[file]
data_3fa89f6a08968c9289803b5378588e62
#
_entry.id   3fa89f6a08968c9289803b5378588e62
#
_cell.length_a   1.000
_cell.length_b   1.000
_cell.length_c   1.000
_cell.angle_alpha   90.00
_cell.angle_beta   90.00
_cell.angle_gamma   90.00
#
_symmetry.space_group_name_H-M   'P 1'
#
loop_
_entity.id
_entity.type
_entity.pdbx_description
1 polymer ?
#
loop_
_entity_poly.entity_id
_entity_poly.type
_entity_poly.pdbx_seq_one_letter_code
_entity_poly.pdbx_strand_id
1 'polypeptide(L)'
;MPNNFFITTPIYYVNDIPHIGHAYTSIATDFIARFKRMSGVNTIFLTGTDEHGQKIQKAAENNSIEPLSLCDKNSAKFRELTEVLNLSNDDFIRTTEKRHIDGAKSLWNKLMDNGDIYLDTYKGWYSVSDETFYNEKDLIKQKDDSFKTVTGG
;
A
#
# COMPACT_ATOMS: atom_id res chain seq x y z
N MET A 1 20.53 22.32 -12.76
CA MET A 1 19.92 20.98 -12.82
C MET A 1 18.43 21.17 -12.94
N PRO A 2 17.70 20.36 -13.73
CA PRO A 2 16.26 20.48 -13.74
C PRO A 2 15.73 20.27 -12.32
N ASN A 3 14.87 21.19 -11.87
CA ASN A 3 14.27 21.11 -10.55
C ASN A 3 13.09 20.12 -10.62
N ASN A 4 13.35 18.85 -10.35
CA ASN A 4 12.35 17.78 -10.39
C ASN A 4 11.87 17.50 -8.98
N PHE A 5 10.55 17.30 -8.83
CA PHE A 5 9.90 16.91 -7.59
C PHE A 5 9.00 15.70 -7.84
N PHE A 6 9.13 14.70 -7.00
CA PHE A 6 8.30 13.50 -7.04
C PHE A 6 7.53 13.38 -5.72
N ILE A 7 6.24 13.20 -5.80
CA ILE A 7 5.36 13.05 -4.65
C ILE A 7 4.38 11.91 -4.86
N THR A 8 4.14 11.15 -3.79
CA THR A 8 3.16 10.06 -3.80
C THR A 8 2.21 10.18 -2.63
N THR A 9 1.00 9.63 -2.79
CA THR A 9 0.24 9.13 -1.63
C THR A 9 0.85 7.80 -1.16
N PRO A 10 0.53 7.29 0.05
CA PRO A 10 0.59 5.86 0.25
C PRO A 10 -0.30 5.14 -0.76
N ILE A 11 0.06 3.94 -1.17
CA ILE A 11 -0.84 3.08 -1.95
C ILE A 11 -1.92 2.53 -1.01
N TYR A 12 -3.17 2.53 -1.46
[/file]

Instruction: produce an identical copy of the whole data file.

data_3fa89f6a08968c9289803b5378588e62
#
_entry.id   3fa89f6a08968c9289803b5378588e62
#
_cell.length_a   1.000
_cell.length_b   1.000
_cell.length_c   1.000
_cell.angle_alpha   90.00
_cell.angle_beta   90.00
_cell.angle_gamma   90.00
#
_symmetry.space_group_name_H-M   'P 1'
#
loop_
_entity.id
_entity.type
_entity.pdbx_description
1 polymer ?
#
loop_
_entity_poly.entity_id
_entity_poly.type
_entity_poly.pdbx_seq_one_letter_code
_entity_poly.pdbx_strand_id
1 'polypeptide(L)'
;MPNNFFITTPIYYVNDIPHIGHAYTSIATDFIARFKRMSGVNTIFLTGTDEHGQKIQKAAENNSIEPLSLCDKNSAKFRELTEVLNLSNDDFIRTTEKRHIDGAKSLWNKLMDNGDIYLDTYKGWYSVSDETFYNEKDLIKQKDDSFKTVTGG
;
A
#
# COMPACT_ATOMS: atom_id res chain seq x y z
N MET A 1 20.53 22.32 -12.76
CA MET A 1 19.92 20.98 -12.82
C MET A 1 18.43 21.17 -12.94
N PRO A 2 17.70 20.36 -13.73
CA PRO A 2 16.26 20.48 -13.74
C PRO A 2 15.73 20.27 -12.32
N ASN A 3 14.87 21.19 -11.87
CA ASN A 3 14.27 21.11 -10.55
C ASN A 3 13.09 20.12 -10.62
N ASN A 4 13.35 18.85 -10.35
CA ASN A 4 12.35 17.78 -10.39
C ASN A 4 11.87 17.50 -8.98
N PHE A 5 10.55 17.30 -8.83
CA PHE A 5 9.90 16.91 -7.59
C PHE A 5 9.00 15.70 -7.84
N PHE A 6 9.13 14.70 -7.00
CA PHE A 6 8.30 13.50 -7.04
C PHE A 6 7.53 13.38 -5.72
N ILE A 7 6.24 13.20 -5.80
CA ILE A 7 5.36 13.05 -4.65
C ILE A 7 4.38 11.91 -4.86
N THR A 8 4.14 11.15 -3.79
CA THR A 8 3.16 10.06 -3.80
C THR A 8 2.21 10.18 -2.63
N THR A 9 1.00 9.63 -2.79
CA THR A 9 0.24 9.13 -1.63
C THR A 9 0.85 7.80 -1.16
N PRO A 10 0.53 7.29 0.05
CA PRO A 10 0.59 5.86 0.25
C PRO A 10 -0.30 5.14 -0.76
N ILE A 11 0.06 3.94 -1.17
CA ILE A 11 -0.84 3.08 -1.95
C ILE A 11 -1.92 2.53 -1.01
N TYR A 12 -3.17 2.53 -1.46